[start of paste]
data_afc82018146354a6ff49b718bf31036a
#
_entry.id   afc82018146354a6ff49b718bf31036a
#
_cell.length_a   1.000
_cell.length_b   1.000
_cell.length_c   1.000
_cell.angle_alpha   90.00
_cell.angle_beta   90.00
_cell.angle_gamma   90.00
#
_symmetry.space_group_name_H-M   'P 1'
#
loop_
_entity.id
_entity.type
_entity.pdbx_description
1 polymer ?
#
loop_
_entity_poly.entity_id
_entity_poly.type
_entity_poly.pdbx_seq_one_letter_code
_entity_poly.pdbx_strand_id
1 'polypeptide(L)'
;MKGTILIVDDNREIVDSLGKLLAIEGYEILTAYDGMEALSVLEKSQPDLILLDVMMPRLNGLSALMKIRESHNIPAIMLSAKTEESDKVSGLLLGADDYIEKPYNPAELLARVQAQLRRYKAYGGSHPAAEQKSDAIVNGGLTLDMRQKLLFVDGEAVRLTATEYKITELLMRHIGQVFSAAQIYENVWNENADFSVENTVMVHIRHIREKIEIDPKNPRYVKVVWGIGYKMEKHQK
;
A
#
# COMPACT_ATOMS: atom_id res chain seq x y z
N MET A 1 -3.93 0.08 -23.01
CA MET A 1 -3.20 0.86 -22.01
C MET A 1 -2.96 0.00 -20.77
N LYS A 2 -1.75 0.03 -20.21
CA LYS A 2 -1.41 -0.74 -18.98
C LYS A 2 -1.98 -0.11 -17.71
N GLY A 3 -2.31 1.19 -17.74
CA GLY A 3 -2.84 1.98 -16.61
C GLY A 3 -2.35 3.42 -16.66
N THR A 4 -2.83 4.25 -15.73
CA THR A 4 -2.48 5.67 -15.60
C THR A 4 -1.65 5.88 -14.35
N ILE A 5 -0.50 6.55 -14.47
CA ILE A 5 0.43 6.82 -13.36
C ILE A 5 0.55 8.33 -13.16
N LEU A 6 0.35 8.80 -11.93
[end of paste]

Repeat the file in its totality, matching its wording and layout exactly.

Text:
data_afc82018146354a6ff49b718bf31036a
#
_entry.id   afc82018146354a6ff49b718bf31036a
#
_cell.length_a   1.000
_cell.length_b   1.000
_cell.length_c   1.000
_cell.angle_alpha   90.00
_cell.angle_beta   90.00
_cell.angle_gamma   90.00
#
_symmetry.space_group_name_H-M   'P 1'
#
loop_
_entity.id
_entity.type
_entity.pdbx_description
1 polymer ?
#
loop_
_entity_poly.entity_id
_entity_poly.type
_entity_poly.pdbx_seq_one_letter_code
_entity_poly.pdbx_strand_id
1 'polypeptide(L)'
;MKGTILIVDDNREIVDSLGKLLAIEGYEILTAYDGMEALSVLEKSQPDLILLDVMMPRLNGLSALMKIRESHNIPAIMLSAKTEESDKVSGLLLGADDYIEKPYNPAELLARVQAQLRRYKAYGGSHPAAEQKSDAIVNGGLTLDMRQKLLFVDGEAVRLTATEYKITELLMRHIGQVFSAAQIYENVWNENADFSVENTVMVHIRHIREKIEIDPKNPRYVKVVWGIGYKMEKHQK
;
A
#
# COMPACT_ATOMS: atom_id res chain seq x y z
N MET A 1 -3.93 0.08 -23.01
CA MET A 1 -3.20 0.86 -22.01
C MET A 1 -2.96 0.00 -20.77
N LYS A 2 -1.75 0.03 -20.21
CA LYS A 2 -1.41 -0.74 -18.98
C LYS A 2 -1.98 -0.11 -17.71
N GLY A 3 -2.31 1.19 -17.74
CA GLY A 3 -2.84 1.98 -16.61
C GLY A 3 -2.35 3.42 -16.66
N THR A 4 -2.83 4.25 -15.73
CA THR A 4 -2.48 5.67 -15.60
C THR A 4 -1.65 5.88 -14.35
N ILE A 5 -0.50 6.55 -14.47
CA ILE A 5 0.43 6.82 -13.36
C ILE A 5 0.55 8.33 -13.16
N LEU A 6 0.35 8.80 -11.93